Witsieshoek Mountain Lodge is located in the northern region of the majestic Drakensberg mountains. In Zulu the mountain range is called uKhahlamba, or the barrier of spears, a fitting name for the jagged peaks that make up much of the escarpment, including the imposing amphitheatre that encircles Witsieshoek Mountain Lodge. The range spans more than 1,000km across parts of the Eastern Cape, KwaZulu-Natal, Lesotho, Swaziland, Mpumalanga and Tzaneen in Limpopo Province. The Drakensberg is the highest mountain range in South Africa, rising to 3,482 metres at its highest peak, which is Thabana Ntlenyana in Lesotho.
While the Drakensberg remains one of South Africa’s most unadulterated regions, tourism is developing in and around the mountains. More lodges and accommodation are increasingly becoming available, though Witsieshoek is the only lodge within the vicinity of the town of Phuthaditjhaba and the famous Sentinel Peak. Witsieshoek also offers easy access to the Tugela Falls – the second tallest waterfall in the world, only second to Venezuela’s Angel Falls.
Incredible Hiking and Camping
The Drakensberg Mountains boasts some of the best hiking trails in all of South Africa, including Sentinel Peak and Mont-aux-Sources, both of which are accessible from Witsieshoek. Camping in the wild is a great option in this particular area as it is in much of the Drakensberg. The entire Drakensberg region also provides a plethora of other outdoor activities to engage in, and a number of national parks, game reserves and designated ‘wilderness areas’ to visit. These include uKhahlamba-Drakensberg Park and Royal Natal National Park. uKhahlamba-Drakensberg Park, which covers more than 243,000 hectares and is just a 2 hour drive from Durban and a similar distance from Witsieshoek, was named as a UNESCO World Heritage Site in 2000.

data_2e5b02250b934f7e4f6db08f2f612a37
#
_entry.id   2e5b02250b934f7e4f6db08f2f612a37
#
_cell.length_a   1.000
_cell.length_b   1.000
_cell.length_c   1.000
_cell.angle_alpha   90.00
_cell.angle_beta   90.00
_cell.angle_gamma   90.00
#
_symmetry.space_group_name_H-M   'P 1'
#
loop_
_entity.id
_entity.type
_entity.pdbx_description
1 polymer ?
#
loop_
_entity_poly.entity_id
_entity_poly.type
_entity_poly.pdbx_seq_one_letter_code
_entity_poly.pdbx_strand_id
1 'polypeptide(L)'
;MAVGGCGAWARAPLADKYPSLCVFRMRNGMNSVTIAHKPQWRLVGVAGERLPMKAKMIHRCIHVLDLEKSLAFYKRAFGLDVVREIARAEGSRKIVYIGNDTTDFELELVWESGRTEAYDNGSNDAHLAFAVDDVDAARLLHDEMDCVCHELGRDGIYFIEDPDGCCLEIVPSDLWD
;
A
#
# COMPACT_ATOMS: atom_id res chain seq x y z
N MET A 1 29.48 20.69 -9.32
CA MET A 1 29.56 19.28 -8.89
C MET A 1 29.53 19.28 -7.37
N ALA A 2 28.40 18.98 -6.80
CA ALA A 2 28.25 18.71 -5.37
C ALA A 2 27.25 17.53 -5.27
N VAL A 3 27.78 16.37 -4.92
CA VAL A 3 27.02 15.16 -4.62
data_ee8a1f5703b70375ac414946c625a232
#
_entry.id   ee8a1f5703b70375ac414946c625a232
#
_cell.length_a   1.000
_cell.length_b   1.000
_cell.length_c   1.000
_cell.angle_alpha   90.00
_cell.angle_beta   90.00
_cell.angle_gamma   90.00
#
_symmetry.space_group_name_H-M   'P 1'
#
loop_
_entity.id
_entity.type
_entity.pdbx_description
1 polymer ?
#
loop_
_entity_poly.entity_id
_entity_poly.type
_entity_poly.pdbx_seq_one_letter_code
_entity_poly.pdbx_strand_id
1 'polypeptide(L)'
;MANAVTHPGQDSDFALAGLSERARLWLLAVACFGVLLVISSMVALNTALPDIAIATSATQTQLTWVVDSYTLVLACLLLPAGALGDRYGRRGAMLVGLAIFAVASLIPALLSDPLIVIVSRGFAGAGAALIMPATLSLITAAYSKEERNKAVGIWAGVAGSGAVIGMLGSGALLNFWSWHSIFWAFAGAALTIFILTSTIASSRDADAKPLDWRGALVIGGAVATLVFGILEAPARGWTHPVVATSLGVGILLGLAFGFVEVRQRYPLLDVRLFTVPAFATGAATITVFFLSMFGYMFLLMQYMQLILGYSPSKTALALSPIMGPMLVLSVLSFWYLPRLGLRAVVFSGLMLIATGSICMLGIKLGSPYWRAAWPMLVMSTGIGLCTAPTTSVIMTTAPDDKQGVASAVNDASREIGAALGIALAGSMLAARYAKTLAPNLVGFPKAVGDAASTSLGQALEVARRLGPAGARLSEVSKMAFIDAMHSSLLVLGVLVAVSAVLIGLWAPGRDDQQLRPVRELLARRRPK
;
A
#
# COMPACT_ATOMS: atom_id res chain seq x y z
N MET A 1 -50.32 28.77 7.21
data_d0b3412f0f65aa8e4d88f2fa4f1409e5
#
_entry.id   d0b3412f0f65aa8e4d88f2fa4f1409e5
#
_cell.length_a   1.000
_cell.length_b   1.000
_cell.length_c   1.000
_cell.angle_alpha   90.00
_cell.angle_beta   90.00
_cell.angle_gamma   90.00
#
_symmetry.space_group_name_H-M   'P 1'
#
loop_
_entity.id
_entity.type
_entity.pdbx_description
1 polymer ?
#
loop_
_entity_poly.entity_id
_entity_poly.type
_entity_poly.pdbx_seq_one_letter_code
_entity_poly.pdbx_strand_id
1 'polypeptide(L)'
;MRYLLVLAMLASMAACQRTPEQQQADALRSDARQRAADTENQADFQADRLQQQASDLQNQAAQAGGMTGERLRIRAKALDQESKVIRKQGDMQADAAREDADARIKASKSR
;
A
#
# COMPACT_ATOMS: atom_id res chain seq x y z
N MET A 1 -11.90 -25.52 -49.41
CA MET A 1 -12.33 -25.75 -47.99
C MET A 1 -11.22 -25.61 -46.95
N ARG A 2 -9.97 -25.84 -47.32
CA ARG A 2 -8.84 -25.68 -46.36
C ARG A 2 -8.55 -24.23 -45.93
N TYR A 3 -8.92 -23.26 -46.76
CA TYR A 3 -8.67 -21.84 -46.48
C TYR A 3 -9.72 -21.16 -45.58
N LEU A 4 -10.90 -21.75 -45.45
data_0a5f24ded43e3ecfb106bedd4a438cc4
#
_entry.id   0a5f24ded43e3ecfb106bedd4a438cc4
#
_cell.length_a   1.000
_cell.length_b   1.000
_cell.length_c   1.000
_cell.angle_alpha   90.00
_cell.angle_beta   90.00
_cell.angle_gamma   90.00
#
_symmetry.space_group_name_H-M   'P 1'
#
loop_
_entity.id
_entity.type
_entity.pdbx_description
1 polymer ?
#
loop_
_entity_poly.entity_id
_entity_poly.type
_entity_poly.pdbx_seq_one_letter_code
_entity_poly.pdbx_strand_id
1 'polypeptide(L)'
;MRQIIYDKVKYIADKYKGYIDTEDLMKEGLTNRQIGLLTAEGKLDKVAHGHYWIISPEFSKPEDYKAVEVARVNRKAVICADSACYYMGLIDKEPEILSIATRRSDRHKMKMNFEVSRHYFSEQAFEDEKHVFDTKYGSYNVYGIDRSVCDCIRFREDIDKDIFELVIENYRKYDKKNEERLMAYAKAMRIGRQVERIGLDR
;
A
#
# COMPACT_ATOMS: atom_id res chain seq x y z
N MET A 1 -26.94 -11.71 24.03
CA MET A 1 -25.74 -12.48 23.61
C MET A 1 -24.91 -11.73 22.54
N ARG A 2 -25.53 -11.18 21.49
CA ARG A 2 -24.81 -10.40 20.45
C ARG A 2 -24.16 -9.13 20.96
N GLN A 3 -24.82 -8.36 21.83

Culturally Rich Area
The Drakensberg Mountains is home to a variety of ecosystems with rich and diverse flora and fauna. There are numerous endangered plants and an array of antelope species, as well as the rare Southern White Rhino and the roaming Chacma baboon. In terms of birdlife, the Drakensberg supports more than 37% of all South Africa’s non-marine avian species (around 300 species in total). Perhaps most notably is the critically-endangered bearded vulture, which can regularly be sighted soaring across the valleys below from the panoramic restaurant at Witsieshoek.
The Drakensberg is also an area of significant anthropological interest and is well known for the many ancient San rock paintings that can be found in some 500 caves throughout the region. Some of these paintings are possibly as much as 3,000 years old.
Add to all this the warmth and hospitality of the local people (comprised mainly of the Batlokoa chiefdom in the areas around Witsieshoek), the striking sandstone cliffs, the unspoilt forests, the soaring peaks, the crystal clear rivers and some of the most spectacular views imaginable and it is not hard to see what makes this magical region so worth experiencing. And there are few better places to experience all that the Drakensberg Mountains has to offer than at Witsieshoek Mountain Lodge.